Understanding the Function of Law


Law is a system of rules regulating the conduct of people and groups in a particular society or country. It varies widely and may be quite different in terms of scope, content, or structure from one country to another and even within a single nation.

Several theories of the function of rights have been proposed, among them the demand theory (Feinberg 1970; 1980; 1992; Darwall 2006: 18-19), the claim-rights theory (Feinberg 1973; 1977; 1990; Raz 1986), and the preemptory reason theory (Dworkin 1977; Lyons 1982). The claim-rights theory stresses the capacity or power of right-holders to claim or demand that others abide by certain norms.

In contrast, the preemptory reason theory emphasizes the capacity or power of rights to prevent other reasons pertaining as to whether or not to ph from enjoying a measure of qualitative precedence over those reasons (Dworkin 1977: 86, 97). This is because it does not follow that rights are always more important than other reasons that pertain as to whether or not to ph; rather, rights enjoy some sort of qualitative priority over competing reasons that imply a higher standard of justice in general.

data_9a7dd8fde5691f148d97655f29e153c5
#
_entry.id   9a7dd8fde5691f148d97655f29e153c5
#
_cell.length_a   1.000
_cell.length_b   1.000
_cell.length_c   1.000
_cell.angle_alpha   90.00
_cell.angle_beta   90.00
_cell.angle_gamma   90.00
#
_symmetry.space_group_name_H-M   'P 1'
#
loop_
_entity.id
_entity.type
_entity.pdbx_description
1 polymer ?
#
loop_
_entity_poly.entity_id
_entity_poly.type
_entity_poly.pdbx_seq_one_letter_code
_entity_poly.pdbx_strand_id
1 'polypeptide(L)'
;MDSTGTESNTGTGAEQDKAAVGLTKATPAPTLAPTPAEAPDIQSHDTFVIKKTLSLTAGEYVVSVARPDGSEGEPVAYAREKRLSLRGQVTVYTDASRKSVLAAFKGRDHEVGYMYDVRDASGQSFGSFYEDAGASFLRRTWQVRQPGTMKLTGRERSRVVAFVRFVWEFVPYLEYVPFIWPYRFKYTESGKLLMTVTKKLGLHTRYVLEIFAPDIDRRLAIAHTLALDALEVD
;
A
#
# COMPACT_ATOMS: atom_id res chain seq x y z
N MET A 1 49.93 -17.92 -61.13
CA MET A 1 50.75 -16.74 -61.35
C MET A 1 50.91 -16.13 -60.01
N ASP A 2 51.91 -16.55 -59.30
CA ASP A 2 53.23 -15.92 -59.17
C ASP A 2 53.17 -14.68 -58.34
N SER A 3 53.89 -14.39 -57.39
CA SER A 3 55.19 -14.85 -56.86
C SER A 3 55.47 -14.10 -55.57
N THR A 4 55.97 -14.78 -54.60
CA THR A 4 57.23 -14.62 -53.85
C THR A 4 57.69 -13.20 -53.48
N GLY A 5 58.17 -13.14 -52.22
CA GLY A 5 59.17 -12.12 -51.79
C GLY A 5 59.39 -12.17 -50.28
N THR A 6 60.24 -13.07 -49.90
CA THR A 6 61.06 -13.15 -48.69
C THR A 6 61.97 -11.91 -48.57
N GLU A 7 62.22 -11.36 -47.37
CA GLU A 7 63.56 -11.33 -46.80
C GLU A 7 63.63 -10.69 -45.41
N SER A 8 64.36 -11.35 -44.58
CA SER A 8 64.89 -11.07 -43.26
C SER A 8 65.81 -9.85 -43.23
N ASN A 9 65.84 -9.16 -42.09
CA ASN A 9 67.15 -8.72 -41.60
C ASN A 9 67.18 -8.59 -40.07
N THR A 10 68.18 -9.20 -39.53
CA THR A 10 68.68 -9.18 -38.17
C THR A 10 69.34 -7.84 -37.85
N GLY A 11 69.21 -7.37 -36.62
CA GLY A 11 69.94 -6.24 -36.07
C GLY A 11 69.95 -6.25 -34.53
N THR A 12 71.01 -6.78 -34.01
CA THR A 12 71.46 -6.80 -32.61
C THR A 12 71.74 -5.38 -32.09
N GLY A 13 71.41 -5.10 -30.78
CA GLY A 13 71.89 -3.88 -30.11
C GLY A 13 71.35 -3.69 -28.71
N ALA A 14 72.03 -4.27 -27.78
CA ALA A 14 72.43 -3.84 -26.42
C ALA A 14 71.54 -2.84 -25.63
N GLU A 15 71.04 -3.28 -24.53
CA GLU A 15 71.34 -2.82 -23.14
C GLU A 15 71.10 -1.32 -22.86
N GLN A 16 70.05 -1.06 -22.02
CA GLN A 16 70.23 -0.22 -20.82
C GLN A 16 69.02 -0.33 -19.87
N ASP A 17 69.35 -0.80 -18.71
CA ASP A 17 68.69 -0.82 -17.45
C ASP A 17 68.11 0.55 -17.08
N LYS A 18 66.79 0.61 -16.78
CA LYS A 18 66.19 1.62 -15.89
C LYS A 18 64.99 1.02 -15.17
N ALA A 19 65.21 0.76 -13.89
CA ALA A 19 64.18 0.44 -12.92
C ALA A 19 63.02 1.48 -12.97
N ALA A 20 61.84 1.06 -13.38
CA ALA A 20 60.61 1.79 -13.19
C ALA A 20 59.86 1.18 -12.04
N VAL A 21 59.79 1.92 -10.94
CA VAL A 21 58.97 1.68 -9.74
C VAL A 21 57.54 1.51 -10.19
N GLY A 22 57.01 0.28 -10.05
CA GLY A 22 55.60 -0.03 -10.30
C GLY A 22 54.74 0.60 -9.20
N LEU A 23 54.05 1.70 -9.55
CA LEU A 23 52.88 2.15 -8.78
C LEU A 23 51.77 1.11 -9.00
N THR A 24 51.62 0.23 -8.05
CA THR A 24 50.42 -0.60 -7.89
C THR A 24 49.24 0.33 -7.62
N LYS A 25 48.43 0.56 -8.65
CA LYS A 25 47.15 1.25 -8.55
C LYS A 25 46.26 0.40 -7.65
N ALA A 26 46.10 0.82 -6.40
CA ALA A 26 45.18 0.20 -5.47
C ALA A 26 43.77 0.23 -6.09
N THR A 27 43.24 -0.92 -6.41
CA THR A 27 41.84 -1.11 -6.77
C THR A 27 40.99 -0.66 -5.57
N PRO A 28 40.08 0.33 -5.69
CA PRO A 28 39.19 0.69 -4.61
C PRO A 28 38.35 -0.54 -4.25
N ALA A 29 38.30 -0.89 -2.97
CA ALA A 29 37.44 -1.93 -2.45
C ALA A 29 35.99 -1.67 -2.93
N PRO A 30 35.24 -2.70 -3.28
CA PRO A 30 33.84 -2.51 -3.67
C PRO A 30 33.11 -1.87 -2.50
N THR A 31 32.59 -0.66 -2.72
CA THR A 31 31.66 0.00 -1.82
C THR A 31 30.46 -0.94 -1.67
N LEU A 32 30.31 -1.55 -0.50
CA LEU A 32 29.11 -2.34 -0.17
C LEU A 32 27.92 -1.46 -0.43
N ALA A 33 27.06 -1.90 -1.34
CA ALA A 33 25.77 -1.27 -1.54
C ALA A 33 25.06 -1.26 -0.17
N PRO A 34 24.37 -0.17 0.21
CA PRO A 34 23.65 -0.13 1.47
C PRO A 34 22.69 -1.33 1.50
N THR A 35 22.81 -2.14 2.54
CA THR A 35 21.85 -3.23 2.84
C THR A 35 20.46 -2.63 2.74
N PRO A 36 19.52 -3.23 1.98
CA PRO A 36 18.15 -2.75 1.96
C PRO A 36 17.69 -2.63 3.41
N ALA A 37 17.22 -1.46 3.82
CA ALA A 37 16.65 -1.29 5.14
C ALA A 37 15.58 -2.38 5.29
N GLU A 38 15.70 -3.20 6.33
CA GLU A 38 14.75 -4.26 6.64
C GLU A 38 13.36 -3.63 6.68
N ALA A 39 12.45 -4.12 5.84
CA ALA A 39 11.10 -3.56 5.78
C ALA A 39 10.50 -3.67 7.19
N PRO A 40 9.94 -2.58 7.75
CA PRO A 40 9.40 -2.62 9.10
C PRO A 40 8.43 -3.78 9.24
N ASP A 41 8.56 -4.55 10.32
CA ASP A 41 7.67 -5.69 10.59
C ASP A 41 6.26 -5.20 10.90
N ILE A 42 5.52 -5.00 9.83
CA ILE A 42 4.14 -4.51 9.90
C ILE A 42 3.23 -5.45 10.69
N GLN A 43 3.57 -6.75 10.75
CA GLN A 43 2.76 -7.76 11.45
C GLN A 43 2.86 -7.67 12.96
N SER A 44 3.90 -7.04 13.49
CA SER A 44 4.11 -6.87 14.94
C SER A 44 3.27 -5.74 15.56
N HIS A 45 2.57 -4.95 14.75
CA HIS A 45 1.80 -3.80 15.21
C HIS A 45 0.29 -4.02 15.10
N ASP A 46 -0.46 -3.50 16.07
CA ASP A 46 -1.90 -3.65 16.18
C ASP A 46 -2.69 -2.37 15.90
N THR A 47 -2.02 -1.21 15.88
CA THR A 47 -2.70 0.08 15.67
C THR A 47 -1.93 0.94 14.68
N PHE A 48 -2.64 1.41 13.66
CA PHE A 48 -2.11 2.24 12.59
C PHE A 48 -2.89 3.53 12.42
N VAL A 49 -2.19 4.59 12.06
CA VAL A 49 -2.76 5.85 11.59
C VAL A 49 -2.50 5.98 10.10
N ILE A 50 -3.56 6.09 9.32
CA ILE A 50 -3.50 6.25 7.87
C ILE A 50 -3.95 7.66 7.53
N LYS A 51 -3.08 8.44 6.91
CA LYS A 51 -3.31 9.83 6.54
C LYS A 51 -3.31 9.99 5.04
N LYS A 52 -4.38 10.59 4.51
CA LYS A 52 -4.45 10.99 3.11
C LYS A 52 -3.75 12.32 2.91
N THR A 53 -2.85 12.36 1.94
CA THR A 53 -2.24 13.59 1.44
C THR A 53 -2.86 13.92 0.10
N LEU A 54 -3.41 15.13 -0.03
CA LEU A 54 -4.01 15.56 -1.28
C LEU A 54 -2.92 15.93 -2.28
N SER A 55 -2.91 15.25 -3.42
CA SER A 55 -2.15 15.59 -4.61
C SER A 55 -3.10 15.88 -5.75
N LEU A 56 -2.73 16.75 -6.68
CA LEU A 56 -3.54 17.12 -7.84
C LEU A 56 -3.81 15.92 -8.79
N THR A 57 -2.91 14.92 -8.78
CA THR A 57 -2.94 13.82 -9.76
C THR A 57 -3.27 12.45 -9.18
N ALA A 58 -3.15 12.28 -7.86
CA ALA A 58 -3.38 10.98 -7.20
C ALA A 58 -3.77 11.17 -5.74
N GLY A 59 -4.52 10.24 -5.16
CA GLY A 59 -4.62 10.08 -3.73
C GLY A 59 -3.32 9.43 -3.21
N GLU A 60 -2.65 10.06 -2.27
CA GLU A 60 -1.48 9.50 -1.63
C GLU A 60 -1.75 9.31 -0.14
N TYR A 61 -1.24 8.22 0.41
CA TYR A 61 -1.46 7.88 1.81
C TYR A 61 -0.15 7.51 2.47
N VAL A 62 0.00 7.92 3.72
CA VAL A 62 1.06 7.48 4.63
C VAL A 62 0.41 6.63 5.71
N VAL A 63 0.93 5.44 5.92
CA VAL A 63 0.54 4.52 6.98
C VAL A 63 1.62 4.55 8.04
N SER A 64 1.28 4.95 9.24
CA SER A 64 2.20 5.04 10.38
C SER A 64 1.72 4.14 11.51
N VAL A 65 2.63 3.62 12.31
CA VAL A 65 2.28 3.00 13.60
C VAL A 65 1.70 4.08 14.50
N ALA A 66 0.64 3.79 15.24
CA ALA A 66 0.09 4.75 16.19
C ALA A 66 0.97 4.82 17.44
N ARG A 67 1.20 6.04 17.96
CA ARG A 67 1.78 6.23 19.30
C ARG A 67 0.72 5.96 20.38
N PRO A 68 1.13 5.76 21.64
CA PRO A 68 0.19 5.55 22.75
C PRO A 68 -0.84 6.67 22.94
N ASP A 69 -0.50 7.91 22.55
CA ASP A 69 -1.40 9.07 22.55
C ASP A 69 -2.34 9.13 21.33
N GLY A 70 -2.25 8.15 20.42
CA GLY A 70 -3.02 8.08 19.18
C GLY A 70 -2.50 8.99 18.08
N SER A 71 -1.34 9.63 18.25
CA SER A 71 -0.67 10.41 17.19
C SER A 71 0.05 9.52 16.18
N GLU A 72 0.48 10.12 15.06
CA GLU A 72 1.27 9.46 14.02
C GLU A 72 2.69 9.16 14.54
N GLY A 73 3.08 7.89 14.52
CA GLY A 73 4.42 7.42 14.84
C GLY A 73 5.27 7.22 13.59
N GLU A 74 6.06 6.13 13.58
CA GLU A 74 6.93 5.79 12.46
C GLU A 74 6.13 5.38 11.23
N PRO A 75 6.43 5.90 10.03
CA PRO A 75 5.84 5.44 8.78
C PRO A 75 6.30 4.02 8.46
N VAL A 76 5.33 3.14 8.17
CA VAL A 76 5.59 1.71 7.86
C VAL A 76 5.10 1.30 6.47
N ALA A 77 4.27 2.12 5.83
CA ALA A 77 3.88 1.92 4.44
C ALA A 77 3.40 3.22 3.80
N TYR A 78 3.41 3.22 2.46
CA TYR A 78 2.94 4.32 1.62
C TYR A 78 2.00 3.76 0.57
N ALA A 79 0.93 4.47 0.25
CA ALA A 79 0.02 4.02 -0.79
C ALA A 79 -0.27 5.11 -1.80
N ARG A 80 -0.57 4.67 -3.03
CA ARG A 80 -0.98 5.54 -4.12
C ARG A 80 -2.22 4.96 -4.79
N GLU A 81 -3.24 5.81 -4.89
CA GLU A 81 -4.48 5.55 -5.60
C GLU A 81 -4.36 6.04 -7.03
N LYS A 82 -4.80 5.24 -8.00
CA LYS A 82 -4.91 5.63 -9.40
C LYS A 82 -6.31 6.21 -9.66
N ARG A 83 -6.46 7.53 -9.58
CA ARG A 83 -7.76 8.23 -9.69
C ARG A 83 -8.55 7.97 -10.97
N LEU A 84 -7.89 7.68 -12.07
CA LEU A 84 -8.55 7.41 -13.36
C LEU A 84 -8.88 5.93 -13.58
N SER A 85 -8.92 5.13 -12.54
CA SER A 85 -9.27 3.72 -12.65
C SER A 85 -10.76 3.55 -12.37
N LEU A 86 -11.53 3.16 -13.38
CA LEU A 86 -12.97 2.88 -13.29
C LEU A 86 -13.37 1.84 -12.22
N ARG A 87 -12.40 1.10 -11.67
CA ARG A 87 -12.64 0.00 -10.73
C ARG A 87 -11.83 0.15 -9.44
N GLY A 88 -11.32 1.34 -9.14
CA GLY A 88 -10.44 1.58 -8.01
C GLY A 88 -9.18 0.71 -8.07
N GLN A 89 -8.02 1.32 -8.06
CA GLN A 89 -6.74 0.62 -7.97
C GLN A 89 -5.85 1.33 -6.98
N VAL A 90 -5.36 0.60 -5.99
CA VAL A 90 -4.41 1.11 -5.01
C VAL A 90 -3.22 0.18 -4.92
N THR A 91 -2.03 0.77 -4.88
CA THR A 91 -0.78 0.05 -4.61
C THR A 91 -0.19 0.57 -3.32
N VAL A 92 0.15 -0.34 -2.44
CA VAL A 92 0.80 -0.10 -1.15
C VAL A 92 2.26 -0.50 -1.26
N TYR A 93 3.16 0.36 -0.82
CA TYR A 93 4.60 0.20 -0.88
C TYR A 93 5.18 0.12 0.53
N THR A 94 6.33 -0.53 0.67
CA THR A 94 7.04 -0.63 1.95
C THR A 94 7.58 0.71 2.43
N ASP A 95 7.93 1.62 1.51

Although this theory has a number of shortcomings, it does offer some important insights. For example, it can explain how at times an infringement of one legal right can be impermissible, even if a broader good or utility is achieved or preserved in the process (Dworkin 1977: 96-97).

The demand theory also suggests that a legal system should be committed to a principle of equality and non-discrimination. This would be in contrast to a legal system that is oriented toward the ideal of treating the individual person as law’s primary unit of concern, as in civil law systems.

A second important insight offered by the claim-rights theory is that rights are sometimes a justification for correlative duties, i.e., that they justify duties to act in a way that does not violate the underlying rights of right-objects (Dworkin 1977: 177-182). However, this is only true when limiting a rights-based justification to claims-rights and not other types of legal systems, such as duty-based ones or those which treat all human beings as equally valuable (Kramer 1998: 35-40; Simmonds 1998: 158-165)

When writing a law article, it is essential to have a clear research question. This should be the guiding axis of your piece and you must then be sure to address it in every step of your writing.

You should then be able to present the relevant principles of law in a detailed manner. This should be done smoothly, logically and comprehensively to make your piece of writing easy for the audience to understand.

This should be backed up with authorities, which is the process of citing or quoting other authors to support a salient principle of law. Authority sources can include domestic and international enactments, case laws, law dictionaries, foreign laws and cases, obiter dictum, and comments by legal authors.

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